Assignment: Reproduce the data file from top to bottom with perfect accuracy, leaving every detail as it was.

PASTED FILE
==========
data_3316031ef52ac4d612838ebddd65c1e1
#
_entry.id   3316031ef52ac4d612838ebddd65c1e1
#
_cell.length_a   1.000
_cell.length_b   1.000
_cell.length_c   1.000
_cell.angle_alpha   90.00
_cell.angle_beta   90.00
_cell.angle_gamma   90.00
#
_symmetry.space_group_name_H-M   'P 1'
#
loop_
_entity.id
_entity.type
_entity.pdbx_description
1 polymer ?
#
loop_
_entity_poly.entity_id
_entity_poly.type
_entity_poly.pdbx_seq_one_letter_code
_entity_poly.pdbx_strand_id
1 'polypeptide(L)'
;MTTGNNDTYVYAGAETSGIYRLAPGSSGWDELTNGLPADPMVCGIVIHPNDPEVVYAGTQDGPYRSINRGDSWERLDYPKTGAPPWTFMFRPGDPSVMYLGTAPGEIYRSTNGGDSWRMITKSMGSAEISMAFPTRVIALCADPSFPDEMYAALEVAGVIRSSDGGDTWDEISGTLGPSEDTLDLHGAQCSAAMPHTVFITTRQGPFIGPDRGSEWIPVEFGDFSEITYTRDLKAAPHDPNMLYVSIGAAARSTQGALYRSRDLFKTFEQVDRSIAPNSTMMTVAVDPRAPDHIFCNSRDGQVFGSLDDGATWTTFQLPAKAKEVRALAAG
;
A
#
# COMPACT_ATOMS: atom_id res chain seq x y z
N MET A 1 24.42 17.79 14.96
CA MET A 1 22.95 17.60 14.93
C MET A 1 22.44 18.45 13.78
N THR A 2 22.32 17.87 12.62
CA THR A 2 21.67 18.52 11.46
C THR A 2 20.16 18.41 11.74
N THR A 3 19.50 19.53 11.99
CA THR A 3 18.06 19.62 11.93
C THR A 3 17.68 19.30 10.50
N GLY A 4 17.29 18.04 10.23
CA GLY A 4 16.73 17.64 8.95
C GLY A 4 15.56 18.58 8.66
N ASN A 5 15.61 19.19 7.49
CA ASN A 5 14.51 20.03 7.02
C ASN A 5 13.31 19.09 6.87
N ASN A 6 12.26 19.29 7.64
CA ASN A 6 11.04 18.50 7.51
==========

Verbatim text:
data_3316031ef52ac4d612838ebddd65c1e1
#
_entry.id   3316031ef52ac4d612838ebddd65c1e1
#
_cell.length_a   1.000
_cell.length_b   1.000
_cell.length_c   1.000
_cell.angle_alpha   90.00
_cell.angle_beta   90.00
_cell.angle_gamma   90.00
#
_symmetry.space_group_name_H-M   'P 1'
#
loop_
_entity.id
_entity.type
_entity.pdbx_description
1 polymer ?
#
loop_
_entity_poly.entity_id
_entity_poly.type
_entity_poly.pdbx_seq_one_letter_code
_entity_poly.pdbx_strand_id
1 'polypeptide(L)'
;MTTGNNDTYVYAGAETSGIYRLAPGSSGWDELTNGLPADPMVCGIVIHPNDPEVVYAGTQDGPYRSINRGDSWERLDYPKTGAPPWTFMFRPGDPSVMYLGTAPGEIYRSTNGGDSWRMITKSMGSAEISMAFPTRVIALCADPSFPDEMYAALEVAGVIRSSDGGDTWDEISGTLGPSEDTLDLHGAQCSAAMPHTVFITTRQGPFIGPDRGSEWIPVEFGDFSEITYTRDLKAAPHDPNMLYVSIGAAARSTQGALYRSRDLFKTFEQVDRSIAPNSTMMTVAVDPRAPDHIFCNSRDGQVFGSLDDGATWTTFQLPAKAKEVRALAAG
;
A
#
# COMPACT_ATOMS: atom_id res chain seq x y z
N MET A 1 24.42 17.79 14.96
CA MET A 1 22.95 17.60 14.93
C MET A 1 22.44 18.45 13.78
N THR A 2 22.32 17.87 12.62
CA THR A 2 21.67 18.52 11.46
C THR A 2 20.16 18.41 11.74
N THR A 3 19.50 19.53 11.99
CA THR A 3 18.06 19.62 11.93
C THR A 3 17.68 19.30 10.50
N GLY A 4 17.29 18.04 10.23
CA GLY A 4 16.73 17.64 8.95
C GLY A 4 15.56 18.58 8.66
N ASN A 5 15.61 19.19 7.49
CA ASN A 5 14.51 20.03 7.02
C ASN A 5 13.31 19.09 6.87
N ASN A 6 12.26 19.29 7.64
CA ASN A 6 11.04 18.50 7.51